Objective: To measure biologic effects of music, noise, and healing energy without human preferences or placebo effects using seed germination as an objective biomarker.
Methods: A series of five experiments were performed utilizing okra and zucchini seeds germinated in acoustically shielded, thermally insulated, dark, humid growth chambers. Conditions compared were an untreated control, musical sound, pink noise, and healing energy. Healing energy was administered for 15-20 minutes every 12 hours with the intention that the treated seeds would germinate faster than the untreated seeds. The objective marker was the number of seeds sprouted out of groups of 25 seeds counted at 12-hour intervals over a 72-hour growing period. Temperature and relative humidity were monitored every 15 minutes inside the seed germination containers. A total of 14 trials were run testing a total of 4600 seeds.
Results: Musical sound had a highly statistically significant effect on the number of seeds sprouted compared to the untreated control over all five experiments for the main condition (p < 0.002) and over time (p < 0.000002). This effect was independent of temperature, seed type, position in room, specific petri dish, and person doing the scoring. Musical sound had a significant effect compared to noise and an untreated control as a function of time (p < 0.03) while there was no significant difference between seeds exposed to noise and an untreated control. Healing energy also had a significant effect compared to an untreated control (main condition, p < 0.0006) and over time (p < 0.0001) with a magnitude of effect comparable to that of musical sound.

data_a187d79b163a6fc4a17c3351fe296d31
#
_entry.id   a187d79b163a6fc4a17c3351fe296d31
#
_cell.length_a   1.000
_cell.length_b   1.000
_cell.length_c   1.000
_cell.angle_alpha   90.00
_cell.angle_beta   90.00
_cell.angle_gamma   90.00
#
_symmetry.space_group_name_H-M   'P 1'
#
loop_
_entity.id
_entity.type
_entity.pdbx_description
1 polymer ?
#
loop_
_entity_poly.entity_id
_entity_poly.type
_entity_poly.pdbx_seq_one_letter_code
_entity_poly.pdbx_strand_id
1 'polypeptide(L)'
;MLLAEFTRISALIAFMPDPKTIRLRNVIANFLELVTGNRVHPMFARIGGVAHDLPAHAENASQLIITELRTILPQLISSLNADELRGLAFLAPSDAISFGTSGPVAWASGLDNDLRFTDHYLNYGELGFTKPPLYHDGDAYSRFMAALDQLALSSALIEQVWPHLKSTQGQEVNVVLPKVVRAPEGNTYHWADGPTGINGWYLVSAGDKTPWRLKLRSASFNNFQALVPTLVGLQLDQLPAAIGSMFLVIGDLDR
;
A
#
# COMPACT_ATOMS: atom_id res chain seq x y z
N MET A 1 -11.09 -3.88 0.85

Conclusion: This study suggests that sound vibrations (music and noise) as well as biofields (bioelectromagnetic and healing intention) both directly affect living biologic systems, and that a seed germination bioassay has the sensitivity to enable detection of effects caused by various applied energetic conditions.